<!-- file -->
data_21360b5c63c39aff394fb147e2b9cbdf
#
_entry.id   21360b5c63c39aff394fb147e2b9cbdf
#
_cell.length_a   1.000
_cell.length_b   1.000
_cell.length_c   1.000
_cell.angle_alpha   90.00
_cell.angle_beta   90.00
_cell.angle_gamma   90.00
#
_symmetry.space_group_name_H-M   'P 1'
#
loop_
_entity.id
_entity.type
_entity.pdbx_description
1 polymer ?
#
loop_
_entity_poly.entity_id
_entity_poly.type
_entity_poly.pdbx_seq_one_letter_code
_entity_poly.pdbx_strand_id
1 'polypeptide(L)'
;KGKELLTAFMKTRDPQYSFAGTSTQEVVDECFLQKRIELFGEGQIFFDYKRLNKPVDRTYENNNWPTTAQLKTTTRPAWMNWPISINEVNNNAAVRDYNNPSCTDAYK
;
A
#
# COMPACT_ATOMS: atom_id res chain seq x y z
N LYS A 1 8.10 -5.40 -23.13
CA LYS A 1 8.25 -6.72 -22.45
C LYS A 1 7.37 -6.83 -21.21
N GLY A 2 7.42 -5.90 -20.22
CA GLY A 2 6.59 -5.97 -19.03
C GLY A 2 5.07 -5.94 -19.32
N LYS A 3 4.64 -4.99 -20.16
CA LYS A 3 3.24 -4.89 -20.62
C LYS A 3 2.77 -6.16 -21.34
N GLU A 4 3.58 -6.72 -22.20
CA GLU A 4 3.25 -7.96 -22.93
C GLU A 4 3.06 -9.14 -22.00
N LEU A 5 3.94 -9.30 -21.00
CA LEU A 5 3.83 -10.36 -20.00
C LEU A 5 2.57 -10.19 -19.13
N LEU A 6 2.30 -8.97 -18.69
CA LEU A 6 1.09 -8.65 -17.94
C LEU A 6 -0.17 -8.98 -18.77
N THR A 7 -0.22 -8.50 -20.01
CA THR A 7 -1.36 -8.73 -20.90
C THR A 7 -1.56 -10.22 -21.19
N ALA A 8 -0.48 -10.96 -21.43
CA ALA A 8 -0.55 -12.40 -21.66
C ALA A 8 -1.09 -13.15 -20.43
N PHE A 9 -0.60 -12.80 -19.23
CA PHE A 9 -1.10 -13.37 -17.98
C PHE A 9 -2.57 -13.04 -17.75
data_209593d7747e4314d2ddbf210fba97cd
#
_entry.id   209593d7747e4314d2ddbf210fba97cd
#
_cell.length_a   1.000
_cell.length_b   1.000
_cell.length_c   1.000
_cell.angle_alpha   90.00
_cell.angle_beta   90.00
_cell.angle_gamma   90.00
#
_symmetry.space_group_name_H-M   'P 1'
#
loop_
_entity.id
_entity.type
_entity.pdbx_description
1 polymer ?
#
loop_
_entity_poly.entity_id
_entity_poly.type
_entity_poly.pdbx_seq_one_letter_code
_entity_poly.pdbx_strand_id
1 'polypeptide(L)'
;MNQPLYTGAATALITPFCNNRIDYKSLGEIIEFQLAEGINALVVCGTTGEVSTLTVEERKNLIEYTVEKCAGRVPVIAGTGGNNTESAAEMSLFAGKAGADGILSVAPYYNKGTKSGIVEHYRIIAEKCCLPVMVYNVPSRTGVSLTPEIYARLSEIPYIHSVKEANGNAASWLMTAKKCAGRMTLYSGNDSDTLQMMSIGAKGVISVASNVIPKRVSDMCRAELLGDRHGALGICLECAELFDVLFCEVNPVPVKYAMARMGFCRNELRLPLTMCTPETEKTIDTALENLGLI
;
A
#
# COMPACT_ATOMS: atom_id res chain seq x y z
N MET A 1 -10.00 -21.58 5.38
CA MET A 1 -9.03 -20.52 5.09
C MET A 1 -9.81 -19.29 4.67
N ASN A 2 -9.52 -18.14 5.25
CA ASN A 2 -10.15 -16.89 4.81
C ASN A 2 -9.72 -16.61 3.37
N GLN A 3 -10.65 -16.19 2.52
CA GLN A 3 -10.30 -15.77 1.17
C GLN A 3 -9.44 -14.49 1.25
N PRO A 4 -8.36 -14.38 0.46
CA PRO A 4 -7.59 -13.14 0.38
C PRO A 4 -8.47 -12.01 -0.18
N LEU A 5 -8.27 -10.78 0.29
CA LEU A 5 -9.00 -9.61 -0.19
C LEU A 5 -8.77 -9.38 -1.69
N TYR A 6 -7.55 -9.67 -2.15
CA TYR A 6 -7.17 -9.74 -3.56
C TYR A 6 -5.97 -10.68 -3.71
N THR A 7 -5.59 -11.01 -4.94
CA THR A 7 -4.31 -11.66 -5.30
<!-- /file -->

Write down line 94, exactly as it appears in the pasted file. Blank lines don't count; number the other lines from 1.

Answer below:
N GLN A 3 -10.65 -16.19 2.52